Scarface the Lion: The Masai Mara Legend

Scarface the Lion standing near some of his cubs in the Masai Mara, Kenya.
Scar with some of his sub-adult cubs

It was he, Scarface the lion (Scar), curled up like a housecat in the grass, his thick dew-covered mane sparkling in the sun. His brothers Hunter, Sikio, and Morani were nearby; they also slept. The Four Musketeers, known for their prowess and savagery, instead looked precious where they lay.

Updated Oct 2020

Though all are well known, Scar is the real celebrity. To see him in real life is considered a “thing”. In Kenya’s Masai Mara, when travelers on safari compare notes there’s one defining factor, those who’ve seen Scar and those who have not. Photographers from around the world quake with delight at the sight of him. (You can find additional photos and some video on the Scarface the Lion Facebook page.)

His virility is legendary and coupled with his rugged good looks—a black widow’s peak and a mane that sweeps back from his forehead like a villain in a Disney flick—he embodies every bit the superstar.

How Did Scar Get His Scar?

Scar earned his moniker in 2012 when he lost his right eyelid while making a territory grab with his three brothers Hunter, Sikio, and Morani. (Here’s a photo of him at that time.) They won the paws of the fair Marsh Pride females, defeating the lesser males they killed or sent packing.

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Though he’s not without his close calls. He narrowly escaped death after being speared by a Maasai warrior protecting his cattle. But with the help of conservancy vets he was soon back on the hunt.

Scarface the Lion walking toward the camera in the Masai Mara, Kenya.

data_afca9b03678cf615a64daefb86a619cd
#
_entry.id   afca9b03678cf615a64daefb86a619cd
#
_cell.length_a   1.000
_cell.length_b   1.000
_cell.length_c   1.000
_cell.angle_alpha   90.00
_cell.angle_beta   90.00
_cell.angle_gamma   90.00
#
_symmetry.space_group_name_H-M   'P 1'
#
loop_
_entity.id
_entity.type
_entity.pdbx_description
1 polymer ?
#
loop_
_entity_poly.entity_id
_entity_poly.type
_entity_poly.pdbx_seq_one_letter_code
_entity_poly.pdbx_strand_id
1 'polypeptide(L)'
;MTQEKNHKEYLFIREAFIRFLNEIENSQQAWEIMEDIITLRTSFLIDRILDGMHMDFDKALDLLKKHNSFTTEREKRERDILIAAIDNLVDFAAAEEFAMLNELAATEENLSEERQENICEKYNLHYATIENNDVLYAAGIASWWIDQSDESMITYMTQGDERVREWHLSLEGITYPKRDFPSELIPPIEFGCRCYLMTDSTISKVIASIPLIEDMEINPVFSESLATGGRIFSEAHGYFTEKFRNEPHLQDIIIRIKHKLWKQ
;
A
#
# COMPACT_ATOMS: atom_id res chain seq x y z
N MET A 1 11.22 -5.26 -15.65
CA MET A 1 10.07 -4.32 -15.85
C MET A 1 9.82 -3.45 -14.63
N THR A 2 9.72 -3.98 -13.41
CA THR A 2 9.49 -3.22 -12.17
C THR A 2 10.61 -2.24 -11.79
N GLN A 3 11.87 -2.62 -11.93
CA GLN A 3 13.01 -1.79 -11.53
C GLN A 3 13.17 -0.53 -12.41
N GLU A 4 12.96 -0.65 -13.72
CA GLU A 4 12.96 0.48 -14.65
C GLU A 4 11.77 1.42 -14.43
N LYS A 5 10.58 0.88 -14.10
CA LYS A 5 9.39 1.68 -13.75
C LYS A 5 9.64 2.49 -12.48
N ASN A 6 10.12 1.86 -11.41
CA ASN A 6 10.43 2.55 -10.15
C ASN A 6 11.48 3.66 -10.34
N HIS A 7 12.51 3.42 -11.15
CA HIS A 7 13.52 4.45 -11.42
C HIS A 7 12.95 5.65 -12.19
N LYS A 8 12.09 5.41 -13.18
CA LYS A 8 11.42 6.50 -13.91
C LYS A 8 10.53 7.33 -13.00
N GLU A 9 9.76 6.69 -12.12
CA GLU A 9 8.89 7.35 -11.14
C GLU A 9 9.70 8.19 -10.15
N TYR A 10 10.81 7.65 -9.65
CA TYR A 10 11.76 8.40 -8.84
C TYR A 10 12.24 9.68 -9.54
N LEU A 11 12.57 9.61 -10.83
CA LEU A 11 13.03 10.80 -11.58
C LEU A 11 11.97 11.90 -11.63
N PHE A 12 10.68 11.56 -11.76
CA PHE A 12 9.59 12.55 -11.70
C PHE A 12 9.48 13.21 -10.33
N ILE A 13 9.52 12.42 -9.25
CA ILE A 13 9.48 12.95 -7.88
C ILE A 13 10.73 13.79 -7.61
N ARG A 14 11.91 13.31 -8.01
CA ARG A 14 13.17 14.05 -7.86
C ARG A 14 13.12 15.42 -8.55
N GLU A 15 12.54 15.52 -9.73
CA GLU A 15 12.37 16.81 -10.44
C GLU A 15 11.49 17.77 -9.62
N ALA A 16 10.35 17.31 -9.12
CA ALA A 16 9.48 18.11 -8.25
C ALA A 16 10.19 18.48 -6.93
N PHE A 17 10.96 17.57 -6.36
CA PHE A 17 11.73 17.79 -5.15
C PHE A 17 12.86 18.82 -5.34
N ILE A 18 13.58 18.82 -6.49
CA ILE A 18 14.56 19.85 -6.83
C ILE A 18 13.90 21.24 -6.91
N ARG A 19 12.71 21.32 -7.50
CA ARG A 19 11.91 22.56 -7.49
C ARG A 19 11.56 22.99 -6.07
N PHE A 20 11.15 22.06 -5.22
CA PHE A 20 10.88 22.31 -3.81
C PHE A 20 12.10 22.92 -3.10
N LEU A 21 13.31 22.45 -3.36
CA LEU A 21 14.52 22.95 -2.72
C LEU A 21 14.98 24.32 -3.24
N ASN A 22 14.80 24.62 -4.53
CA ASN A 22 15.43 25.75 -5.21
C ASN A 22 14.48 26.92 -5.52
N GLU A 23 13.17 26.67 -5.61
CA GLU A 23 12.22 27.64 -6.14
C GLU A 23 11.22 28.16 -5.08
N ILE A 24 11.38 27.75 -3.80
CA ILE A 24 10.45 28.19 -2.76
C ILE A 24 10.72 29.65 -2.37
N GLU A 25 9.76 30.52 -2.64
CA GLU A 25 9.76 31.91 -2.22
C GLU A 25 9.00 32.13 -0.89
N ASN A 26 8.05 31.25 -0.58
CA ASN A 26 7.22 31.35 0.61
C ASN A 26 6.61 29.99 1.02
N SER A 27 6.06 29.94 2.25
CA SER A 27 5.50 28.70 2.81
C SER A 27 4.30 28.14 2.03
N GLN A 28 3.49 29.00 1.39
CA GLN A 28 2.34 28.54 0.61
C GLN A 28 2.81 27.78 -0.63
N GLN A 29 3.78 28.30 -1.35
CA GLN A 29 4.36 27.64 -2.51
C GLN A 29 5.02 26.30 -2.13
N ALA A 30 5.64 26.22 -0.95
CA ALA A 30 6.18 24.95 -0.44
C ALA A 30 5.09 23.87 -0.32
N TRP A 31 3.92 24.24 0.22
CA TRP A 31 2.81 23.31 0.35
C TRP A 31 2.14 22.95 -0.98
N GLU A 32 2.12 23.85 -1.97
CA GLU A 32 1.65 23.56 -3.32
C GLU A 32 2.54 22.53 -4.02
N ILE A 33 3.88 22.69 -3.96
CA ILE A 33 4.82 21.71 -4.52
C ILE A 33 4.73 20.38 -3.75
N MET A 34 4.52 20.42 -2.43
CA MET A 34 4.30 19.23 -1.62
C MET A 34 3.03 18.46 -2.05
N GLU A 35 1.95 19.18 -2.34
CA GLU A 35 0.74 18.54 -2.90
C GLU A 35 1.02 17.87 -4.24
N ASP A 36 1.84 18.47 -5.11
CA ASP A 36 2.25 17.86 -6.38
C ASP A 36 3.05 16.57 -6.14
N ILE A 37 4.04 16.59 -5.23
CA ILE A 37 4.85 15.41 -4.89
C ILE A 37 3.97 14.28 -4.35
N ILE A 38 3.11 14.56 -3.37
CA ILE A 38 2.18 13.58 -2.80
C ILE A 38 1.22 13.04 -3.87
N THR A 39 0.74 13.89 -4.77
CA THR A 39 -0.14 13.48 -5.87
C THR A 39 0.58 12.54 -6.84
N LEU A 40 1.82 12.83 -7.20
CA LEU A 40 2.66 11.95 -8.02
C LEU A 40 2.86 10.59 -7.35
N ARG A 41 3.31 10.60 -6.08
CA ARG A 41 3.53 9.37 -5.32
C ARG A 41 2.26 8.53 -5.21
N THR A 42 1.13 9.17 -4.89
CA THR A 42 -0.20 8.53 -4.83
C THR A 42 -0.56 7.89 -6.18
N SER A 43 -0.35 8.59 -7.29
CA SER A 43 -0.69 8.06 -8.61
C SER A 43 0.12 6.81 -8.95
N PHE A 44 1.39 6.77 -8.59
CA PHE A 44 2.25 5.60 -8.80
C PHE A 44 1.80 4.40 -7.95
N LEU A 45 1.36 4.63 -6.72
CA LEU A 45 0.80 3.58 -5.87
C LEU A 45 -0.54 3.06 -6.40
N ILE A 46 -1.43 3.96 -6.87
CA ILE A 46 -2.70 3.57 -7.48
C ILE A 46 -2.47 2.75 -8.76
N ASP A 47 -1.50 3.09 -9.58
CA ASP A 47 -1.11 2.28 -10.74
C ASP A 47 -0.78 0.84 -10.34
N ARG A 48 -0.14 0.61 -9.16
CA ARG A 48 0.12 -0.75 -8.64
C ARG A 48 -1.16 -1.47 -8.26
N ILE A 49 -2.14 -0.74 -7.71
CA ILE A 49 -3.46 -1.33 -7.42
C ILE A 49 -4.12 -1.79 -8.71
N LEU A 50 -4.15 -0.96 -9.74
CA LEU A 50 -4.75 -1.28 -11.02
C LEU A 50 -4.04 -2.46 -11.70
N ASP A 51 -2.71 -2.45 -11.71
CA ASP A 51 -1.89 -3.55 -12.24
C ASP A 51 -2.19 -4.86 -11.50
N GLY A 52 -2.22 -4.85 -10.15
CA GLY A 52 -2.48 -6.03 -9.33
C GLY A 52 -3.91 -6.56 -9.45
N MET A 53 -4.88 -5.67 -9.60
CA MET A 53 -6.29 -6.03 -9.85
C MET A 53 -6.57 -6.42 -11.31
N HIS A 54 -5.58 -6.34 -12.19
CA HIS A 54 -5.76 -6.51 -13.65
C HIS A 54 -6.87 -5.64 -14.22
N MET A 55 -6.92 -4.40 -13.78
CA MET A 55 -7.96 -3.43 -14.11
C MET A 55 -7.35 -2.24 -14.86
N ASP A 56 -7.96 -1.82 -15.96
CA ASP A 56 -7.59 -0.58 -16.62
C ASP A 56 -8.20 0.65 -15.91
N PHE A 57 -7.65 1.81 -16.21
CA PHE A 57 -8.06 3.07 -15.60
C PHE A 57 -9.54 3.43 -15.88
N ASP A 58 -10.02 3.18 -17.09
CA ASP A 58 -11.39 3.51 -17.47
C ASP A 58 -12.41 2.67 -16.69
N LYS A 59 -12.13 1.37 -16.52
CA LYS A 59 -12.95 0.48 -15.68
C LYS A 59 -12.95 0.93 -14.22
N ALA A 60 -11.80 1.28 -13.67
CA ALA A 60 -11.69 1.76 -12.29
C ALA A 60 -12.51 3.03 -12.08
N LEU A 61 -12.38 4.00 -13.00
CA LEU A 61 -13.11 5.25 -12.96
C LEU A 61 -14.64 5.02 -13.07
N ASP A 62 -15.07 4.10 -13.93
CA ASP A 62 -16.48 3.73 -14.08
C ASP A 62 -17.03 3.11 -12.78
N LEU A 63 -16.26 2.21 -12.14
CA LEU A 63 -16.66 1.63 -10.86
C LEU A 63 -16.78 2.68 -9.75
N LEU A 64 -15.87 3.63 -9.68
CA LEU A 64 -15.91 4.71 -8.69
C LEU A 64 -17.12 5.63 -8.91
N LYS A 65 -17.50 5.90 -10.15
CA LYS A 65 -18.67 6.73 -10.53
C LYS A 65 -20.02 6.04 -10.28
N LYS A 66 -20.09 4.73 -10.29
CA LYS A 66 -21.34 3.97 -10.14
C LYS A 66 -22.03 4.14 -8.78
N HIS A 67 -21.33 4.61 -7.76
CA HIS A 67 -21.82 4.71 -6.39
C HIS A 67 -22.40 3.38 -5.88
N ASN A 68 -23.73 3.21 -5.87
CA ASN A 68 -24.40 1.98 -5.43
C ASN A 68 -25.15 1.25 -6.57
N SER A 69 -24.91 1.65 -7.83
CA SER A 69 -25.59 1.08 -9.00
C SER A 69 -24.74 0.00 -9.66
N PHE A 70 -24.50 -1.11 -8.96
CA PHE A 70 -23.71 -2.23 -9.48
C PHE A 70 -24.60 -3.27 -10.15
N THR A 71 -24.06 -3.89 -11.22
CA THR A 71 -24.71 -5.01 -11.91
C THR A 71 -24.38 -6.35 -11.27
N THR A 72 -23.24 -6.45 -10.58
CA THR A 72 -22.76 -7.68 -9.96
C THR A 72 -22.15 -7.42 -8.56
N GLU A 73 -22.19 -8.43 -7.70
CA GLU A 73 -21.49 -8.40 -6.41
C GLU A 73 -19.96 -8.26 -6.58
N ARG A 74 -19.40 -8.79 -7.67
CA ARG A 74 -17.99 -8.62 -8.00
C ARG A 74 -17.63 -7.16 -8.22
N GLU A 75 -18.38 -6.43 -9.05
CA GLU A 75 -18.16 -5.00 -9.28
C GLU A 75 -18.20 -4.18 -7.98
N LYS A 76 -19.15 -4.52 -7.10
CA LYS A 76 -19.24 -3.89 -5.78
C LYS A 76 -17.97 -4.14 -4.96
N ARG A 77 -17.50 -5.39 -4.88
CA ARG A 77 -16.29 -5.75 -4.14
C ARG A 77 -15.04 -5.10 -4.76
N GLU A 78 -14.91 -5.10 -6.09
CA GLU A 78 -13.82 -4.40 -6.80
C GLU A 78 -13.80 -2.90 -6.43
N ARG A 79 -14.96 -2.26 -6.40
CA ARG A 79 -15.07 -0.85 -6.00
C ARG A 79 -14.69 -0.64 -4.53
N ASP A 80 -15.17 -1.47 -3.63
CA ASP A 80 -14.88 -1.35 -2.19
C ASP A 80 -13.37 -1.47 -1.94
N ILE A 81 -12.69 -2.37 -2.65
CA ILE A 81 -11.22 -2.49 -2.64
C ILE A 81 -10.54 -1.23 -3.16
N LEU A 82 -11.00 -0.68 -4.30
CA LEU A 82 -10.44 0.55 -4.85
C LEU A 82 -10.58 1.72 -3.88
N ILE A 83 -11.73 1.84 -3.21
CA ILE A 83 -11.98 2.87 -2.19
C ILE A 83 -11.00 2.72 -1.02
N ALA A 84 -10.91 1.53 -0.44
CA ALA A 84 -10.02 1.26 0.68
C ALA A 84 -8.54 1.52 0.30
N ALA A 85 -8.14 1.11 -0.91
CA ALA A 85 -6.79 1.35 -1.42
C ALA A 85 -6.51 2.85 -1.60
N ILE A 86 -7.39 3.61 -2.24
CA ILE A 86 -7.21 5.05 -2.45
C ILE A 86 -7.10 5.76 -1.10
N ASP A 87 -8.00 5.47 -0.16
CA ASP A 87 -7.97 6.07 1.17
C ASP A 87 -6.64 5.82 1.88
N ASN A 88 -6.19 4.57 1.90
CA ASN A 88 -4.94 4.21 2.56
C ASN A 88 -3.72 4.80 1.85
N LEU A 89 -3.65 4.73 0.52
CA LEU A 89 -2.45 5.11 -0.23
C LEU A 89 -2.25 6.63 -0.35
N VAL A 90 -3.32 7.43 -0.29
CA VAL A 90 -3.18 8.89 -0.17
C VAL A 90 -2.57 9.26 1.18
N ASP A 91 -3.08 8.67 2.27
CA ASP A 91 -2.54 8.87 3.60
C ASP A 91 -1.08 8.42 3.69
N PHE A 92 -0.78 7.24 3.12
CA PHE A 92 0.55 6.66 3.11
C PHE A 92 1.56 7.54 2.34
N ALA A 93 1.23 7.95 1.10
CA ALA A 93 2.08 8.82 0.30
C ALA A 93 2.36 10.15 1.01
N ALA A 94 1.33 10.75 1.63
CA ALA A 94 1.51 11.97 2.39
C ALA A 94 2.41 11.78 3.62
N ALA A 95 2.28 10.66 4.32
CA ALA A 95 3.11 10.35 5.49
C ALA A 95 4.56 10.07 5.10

An Encounter: The Sleeping King

I’m alone in the jeep with my guide Sammy. Earlier, we’d heard from a couple of rangers that there were big cats ahead. Putting the vehicle in gear, we sped along the dusty dirt road to the spot where the four lions lay, not knowing if the male we sought was among them. I looked at Sammy, his binoculars digging into his forehead, as his concentration gave way to a toothy grin. “Scar!” he whispered. I was overjoyed.

Watching him sleep, I’m trying to imagine him in battle. Claws extended, his face twisting into a snarl as a low guttural rumble explodes into a deafening roar. But I can’t, he looks too sweet, too vulnerable, like an oversized pet.

Scarface the Lion standing in tall grass in Kenya.

For a moment he raises his head. Is that a baboon alarm call telling its troop that the lions are near? He sniffs the air then surveys the landscape. Indifferent to the waking plains, he uses his large paws as a pillow and falls back to sleep, combat far from his mind.

I will see Scar a few times after this first encounter, walking alone through the high grass or sleeping yet again. I never see the stuff his legend is made of. But at night I hear it, I hear the warrior, his husky bellow piercing the black with a force that shakes the trees.